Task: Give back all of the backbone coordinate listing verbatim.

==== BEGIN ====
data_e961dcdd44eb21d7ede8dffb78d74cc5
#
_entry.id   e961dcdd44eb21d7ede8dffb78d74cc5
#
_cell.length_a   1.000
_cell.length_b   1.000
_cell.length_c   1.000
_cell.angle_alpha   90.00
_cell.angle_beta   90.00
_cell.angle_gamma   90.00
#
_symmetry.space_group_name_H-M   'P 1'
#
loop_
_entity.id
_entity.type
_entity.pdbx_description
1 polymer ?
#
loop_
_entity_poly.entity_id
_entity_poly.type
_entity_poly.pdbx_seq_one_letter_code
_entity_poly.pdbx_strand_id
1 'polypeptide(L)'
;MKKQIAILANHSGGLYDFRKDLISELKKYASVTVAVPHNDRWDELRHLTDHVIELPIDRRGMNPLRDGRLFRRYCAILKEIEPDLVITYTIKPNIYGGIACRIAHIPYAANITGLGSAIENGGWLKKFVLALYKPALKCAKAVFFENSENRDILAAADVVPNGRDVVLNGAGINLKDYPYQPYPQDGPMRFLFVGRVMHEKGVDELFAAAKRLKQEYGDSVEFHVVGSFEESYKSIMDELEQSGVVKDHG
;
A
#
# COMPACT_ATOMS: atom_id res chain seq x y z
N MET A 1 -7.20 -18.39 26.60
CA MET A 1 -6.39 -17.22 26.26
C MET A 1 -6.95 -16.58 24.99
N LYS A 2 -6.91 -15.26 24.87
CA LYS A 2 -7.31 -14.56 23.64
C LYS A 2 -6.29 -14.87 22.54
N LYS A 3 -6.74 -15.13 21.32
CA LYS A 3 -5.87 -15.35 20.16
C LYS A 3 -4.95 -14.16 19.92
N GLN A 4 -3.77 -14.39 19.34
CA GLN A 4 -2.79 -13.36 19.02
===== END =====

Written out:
data_e961dcdd44eb21d7ede8dffb78d74cc5
#
_entry.id   e961dcdd44eb21d7ede8dffb78d74cc5
#
_cell.length_a   1.000
_cell.length_b   1.000
_cell.length_c   1.000
_cell.angle_alpha   90.00
_cell.angle_beta   90.00
_cell.angle_gamma   90.00
#
_symmetry.space_group_name_H-M   'P 1'
#
loop_
_entity.id
_entity.type
_entity.pdbx_description
1 polymer ?
#
loop_
_entity_poly.entity_id
_entity_poly.type
_entity_poly.pdbx_seq_one_letter_code
_entity_poly.pdbx_strand_id
1 'polypeptide(L)'
;MKKQIAILANHSGGLYDFRKDLISELKKYASVTVAVPHNDRWDELRHLTDHVIELPIDRRGMNPLRDGRLFRRYCAILKEIEPDLVITYTIKPNIYGGIACRIAHIPYAANITGLGSAIENGGWLKKFVLALYKPALKCAKAVFFENSENRDILAAADVVPNGRDVVLNGAGINLKDYPYQPYPQDGPMRFLFVGRVMHEKGVDELFAAAKRLKQEYGDSVEFHVVGSFEESYKSIMDELEQSGVVKDHG
;
A
#
# COMPACT_ATOMS: atom_id res chain seq x y z
N MET A 1 -7.20 -18.39 26.60
CA MET A 1 -6.39 -17.22 26.26
C MET A 1 -6.95 -16.58 24.99
N LYS A 2 -6.91 -15.26 24.87
CA LYS A 2 -7.31 -14.56 23.64
C LYS A 2 -6.29 -14.87 22.54
N LYS A 3 -6.74 -15.13 21.32
CA LYS A 3 -5.87 -15.35 20.16
C LYS A 3 -4.95 -14.16 19.92
N GLN A 4 -3.77 -14.39 19.34
CA GLN A 4 -2.79 -13.36 19.02